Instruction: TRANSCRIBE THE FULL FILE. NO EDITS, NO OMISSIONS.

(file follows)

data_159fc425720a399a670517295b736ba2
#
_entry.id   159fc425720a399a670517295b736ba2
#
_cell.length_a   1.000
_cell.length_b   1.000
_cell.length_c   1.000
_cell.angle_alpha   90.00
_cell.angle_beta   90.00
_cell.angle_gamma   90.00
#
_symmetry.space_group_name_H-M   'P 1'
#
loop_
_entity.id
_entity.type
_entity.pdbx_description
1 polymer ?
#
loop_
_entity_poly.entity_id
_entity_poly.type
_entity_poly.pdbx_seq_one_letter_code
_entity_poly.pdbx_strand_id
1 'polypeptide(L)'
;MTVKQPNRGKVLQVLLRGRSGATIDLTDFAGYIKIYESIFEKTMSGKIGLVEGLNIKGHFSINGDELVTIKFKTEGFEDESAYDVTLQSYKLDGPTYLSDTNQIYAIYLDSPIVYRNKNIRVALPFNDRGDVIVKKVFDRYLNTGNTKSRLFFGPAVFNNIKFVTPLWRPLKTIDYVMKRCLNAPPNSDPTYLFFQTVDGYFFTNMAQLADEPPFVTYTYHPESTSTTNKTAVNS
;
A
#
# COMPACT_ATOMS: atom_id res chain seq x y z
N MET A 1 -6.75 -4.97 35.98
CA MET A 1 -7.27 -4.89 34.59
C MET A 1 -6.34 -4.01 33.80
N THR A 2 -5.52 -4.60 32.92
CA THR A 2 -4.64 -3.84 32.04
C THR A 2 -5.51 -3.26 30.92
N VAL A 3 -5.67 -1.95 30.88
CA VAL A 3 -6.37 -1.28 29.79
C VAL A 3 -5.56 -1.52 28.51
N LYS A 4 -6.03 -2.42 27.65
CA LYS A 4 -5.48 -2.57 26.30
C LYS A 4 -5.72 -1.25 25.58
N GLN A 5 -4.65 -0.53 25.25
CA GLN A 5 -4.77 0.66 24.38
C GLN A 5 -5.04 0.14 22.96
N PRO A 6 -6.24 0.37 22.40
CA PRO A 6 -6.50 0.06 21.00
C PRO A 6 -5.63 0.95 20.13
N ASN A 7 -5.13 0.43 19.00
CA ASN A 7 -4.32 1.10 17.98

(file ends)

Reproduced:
data_159fc425720a399a670517295b736ba2
#
_entry.id   159fc425720a399a670517295b736ba2
#
_cell.length_a   1.000
_cell.length_b   1.000
_cell.length_c   1.000
_cell.angle_alpha   90.00
_cell.angle_beta   90.00
_cell.angle_gamma   90.00
#
_symmetry.space_group_name_H-M   'P 1'
#
loop_
_entity.id
_entity.type
_entity.pdbx_description
1 polymer ?
#
loop_
_entity_poly.entity_id
_entity_poly.type
_entity_poly.pdbx_seq_one_letter_code
_entity_poly.pdbx_strand_id
1 'polypeptide(L)'
;MTVKQPNRGKVLQVLLRGRSGATIDLTDFAGYIKIYESIFEKTMSGKIGLVEGLNIKGHFSINGDELVTIKFKTEGFEDESAYDVTLQSYKLDGPTYLSDTNQIYAIYLDSPIVYRNKNIRVALPFNDRGDVIVKKVFDRYLNTGNTKSRLFFGPAVFNNIKFVTPLWRPLKTIDYVMKRCLNAPPNSDPTYLFFQTVDGYFFTNMAQLADEPPFVTYTYHPESTSTTNKTAVNS
;
A
#
# COMPACT_ATOMS: atom_id res chain seq x y z
N MET A 1 -6.75 -4.97 35.98
CA MET A 1 -7.27 -4.89 34.59
C MET A 1 -6.34 -4.01 33.80
N THR A 2 -5.52 -4.60 32.92
CA THR A 2 -4.64 -3.84 32.04
C THR A 2 -5.51 -3.26 30.92
N VAL A 3 -5.67 -1.95 30.88
CA VAL A 3 -6.37 -1.28 29.79
C VAL A 3 -5.56 -1.52 28.51
N LYS A 4 -6.03 -2.42 27.65
CA LYS A 4 -5.48 -2.57 26.30
C LYS A 4 -5.72 -1.25 25.58
N GLN A 5 -4.65 -0.53 25.25
CA GLN A 5 -4.77 0.66 24.38
C GLN A 5 -5.04 0.14 22.96
N PRO A 6 -6.24 0.37 22.40
CA PRO A 6 -6.50 0.06 21.00
C PRO A 6 -5.63 0.95 20.13
N ASN A 7 -5.13 0.43 19.00
CA ASN A 7 -4.32 1.10 17.98